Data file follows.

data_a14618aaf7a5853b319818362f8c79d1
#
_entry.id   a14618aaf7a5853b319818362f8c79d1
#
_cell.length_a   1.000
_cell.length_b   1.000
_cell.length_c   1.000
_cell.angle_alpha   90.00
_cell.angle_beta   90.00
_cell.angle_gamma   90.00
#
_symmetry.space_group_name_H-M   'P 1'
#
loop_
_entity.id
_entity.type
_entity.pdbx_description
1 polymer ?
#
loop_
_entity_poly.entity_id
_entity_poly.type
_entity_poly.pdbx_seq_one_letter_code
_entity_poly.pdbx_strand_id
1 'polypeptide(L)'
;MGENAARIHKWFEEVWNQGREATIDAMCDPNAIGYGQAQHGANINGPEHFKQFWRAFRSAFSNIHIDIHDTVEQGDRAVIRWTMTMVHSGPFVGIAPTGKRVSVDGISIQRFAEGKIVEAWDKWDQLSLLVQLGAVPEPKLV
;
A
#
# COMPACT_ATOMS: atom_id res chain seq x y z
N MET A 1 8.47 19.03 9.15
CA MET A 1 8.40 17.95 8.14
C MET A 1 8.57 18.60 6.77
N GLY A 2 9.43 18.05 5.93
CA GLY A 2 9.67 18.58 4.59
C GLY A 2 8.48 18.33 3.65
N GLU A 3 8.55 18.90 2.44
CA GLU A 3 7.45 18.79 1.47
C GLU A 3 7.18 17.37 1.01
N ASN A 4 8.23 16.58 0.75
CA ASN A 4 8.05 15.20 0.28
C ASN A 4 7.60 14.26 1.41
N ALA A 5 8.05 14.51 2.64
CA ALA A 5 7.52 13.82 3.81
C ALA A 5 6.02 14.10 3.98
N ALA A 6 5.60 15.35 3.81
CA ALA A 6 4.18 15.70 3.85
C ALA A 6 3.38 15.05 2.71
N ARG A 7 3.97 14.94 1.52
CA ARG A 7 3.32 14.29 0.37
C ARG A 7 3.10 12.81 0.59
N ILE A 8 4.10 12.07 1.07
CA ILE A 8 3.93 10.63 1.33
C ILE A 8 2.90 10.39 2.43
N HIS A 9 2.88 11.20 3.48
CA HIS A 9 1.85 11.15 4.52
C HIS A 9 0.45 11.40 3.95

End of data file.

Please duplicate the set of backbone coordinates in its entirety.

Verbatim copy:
data_a14618aaf7a5853b319818362f8c79d1
#
_entry.id   a14618aaf7a5853b319818362f8c79d1
#
_cell.length_a   1.000
_cell.length_b   1.000
_cell.length_c   1.000
_cell.angle_alpha   90.00
_cell.angle_beta   90.00
_cell.angle_gamma   90.00
#
_symmetry.space_group_name_H-M   'P 1'
#
loop_
_entity.id
_entity.type
_entity.pdbx_description
1 polymer ?
#
loop_
_entity_poly.entity_id
_entity_poly.type
_entity_poly.pdbx_seq_one_letter_code
_entity_poly.pdbx_strand_id
1 'polypeptide(L)'
;MGENAARIHKWFEEVWNQGREATIDAMCDPNAIGYGQAQHGANINGPEHFKQFWRAFRSAFSNIHIDIHDTVEQGDRAVIRWTMTMVHSGPFVGIAPTGKRVSVDGISIQRFAEGKIVEAWDKWDQLSLLVQLGAVPEPKLV
;
A
#
# COMPACT_ATOMS: atom_id res chain seq x y z
N MET A 1 8.47 19.03 9.15
CA MET A 1 8.40 17.95 8.14
C MET A 1 8.57 18.60 6.77
N GLY A 2 9.43 18.05 5.93
CA GLY A 2 9.67 18.58 4.59
C GLY A 2 8.48 18.33 3.65
N GLU A 3 8.55 18.90 2.44
CA GLU A 3 7.45 18.79 1.47
C GLU A 3 7.18 17.37 1.01
N ASN A 4 8.23 16.58 0.75
CA ASN A 4 8.05 15.20 0.28
C ASN A 4 7.60 14.26 1.41
N ALA A 5 8.05 14.51 2.64
CA ALA A 5 7.52 13.82 3.81
C ALA A 5 6.02 14.10 3.98
N ALA A 6 5.60 15.35 3.81
CA ALA A 6 4.18 15.70 3.85
C ALA A 6 3.38 15.05 2.71
N ARG A 7 3.97 14.94 1.52
CA ARG A 7 3.32 14.29 0.37
C ARG A 7 3.10 12.81 0.59
N ILE A 8 4.10 12.07 1.07
CA ILE A 8 3.93 10.63 1.33
C ILE A 8 2.90 10.39 2.43
N HIS A 9 2.88 11.20 3.48
CA HIS A 9 1.85 11.15 4.52
C HIS A 9 0.45 11.40 3.95